[LAU] hypothetical question

Robert Vogel vogelrl at gmx.com
Sun Mar 8 04:55:50 CET 2020

Thanks for your reply Jeanette.

Although I am an ardent Free Software Supporter, I would actually buy
the product that I just described.

Are there any commercial products that would qualify ?

Seems to me that combining some of the already available applications
might do the job.

Which ones would you recommend ?

Best Regards,


On 3/7/20 6:15 PM, Jeanette C. wrote:
> Mar 7 2020, Robert Vogel has written:
> ...
>> So, my dream is to be able to use a very basic weighted keyboard,
>> connected to free software that is at least as capable as the Yamaha.
>> Mainly, I use it as a conventional keyboard instrument with many voices,
>> but also playback midi files for accompaniment, so I feel like i am with
>> a small jazz group.
> ...
> I'm thinking of plugin hosts, application launchers and automatic MIDI
> connections. There is Claudia and Katia (not sure about the spelling of
> the latter), with those you can create a "studio", which will
> automatically connect and route a lot of MIDI. I don't know if they can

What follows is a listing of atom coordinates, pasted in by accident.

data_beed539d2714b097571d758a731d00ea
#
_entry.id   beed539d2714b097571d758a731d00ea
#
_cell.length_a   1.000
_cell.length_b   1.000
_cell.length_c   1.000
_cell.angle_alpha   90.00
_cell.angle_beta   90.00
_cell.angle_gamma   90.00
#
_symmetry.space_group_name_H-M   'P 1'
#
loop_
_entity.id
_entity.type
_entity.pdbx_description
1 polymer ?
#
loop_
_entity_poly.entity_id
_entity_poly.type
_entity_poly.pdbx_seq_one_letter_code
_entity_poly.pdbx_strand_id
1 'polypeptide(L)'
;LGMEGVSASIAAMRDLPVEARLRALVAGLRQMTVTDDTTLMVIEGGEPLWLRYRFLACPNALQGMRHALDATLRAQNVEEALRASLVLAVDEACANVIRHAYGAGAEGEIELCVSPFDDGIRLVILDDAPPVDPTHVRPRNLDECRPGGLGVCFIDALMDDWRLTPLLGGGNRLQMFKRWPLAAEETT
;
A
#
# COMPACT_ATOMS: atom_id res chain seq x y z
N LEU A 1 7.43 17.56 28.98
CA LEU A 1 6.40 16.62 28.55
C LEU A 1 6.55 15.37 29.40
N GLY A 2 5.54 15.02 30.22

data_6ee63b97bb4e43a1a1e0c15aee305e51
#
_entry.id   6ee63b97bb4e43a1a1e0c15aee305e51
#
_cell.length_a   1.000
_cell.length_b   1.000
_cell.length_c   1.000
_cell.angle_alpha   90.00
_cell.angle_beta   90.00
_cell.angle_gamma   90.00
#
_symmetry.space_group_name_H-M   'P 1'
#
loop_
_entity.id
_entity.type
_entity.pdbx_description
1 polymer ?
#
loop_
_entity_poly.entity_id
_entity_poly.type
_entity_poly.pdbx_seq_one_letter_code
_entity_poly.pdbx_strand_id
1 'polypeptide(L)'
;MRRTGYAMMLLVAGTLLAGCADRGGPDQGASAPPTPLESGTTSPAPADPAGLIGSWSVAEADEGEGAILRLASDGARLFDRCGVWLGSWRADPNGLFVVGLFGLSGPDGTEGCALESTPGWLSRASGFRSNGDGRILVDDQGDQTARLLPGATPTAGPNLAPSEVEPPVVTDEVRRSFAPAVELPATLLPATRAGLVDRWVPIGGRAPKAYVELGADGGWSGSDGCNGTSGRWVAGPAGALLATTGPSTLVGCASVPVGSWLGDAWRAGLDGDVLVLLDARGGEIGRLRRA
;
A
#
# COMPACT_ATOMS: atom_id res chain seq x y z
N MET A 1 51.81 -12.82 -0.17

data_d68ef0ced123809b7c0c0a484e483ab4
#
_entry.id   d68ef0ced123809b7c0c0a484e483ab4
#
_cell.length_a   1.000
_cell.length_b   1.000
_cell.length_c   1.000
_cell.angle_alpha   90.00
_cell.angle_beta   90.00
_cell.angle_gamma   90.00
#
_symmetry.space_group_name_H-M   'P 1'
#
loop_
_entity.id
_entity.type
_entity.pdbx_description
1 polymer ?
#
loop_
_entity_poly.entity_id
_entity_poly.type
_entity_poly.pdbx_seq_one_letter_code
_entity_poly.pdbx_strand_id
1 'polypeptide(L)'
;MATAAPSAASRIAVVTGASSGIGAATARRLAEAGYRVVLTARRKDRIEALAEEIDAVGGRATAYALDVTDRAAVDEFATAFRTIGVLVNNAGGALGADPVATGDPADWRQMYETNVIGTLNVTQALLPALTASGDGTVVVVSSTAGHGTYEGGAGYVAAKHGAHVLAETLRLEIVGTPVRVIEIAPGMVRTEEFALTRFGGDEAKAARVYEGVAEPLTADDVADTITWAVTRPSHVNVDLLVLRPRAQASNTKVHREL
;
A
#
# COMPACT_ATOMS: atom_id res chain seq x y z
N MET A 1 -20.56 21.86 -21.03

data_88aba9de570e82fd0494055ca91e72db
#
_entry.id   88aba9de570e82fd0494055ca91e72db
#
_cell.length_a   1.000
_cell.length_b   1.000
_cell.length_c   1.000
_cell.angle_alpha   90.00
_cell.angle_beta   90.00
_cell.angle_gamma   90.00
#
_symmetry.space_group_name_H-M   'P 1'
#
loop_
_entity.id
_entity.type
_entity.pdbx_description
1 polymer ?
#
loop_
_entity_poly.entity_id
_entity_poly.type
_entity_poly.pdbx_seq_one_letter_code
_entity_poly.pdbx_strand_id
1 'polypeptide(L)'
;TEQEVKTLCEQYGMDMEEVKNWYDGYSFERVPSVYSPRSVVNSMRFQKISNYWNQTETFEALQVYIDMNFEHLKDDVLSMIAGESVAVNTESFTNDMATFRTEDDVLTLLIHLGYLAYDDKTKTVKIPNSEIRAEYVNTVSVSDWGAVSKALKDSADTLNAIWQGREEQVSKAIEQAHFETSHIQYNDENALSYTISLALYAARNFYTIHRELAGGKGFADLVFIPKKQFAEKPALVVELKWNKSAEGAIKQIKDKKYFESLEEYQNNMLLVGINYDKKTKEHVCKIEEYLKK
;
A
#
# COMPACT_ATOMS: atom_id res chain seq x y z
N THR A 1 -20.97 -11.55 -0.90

> also start applications for you.
> But then there is something like Carla, which can host plugins and
> possibly start a few standalone applications.
> I've seen those working to connect several keyboards to several software
> synthesizers.
> As for synthesizers - both standalone and in plugin format - there are
> many with varying features. LinuxSampler and fluidsynth for classic
> sample-based libraries, Hydrogen or drumgizmo for acoustic and
> electronic drums, there are more virtual analogue synths than you might
> possibly know and then a few other quite particular things.
> If you're not particular about opensource, you can also load a few
> commercial softsynths as well, which might open up another palette of
> choice.
> Will all that "be as good as the Motif"? It depends. :) In some ways
> definitely, in others maybe not really. Sample libraries are an issue.
> The really nice ones with lots of articulations, round-robins and all
> the other tricks to make a sampled instrument sound realistic, take time
> and effort to make. I haven't found any such library for LinuxSampler,
> when it comes to orchestral instruments, guitars or vocals.
> I'm not a member of the graphical world in Linux, I'm sure other users
> might suggest a few newer more comfortable synthesizers and other hosts
> and connection managers.
> ...
>> I think Musescore would be a good start.
> ...
> Caveat: no GUI user. Last thing I knew MuseScore was particularly the
> scoring/composition part of the whole Muse project. Though, I might be
> years out of date. Muse itself had its own plugin format and a few
> plugins. Not sure how much this has developed nor how well maintained
> the plugins are.
> HTH.
> Best wishes,
> Jeanette

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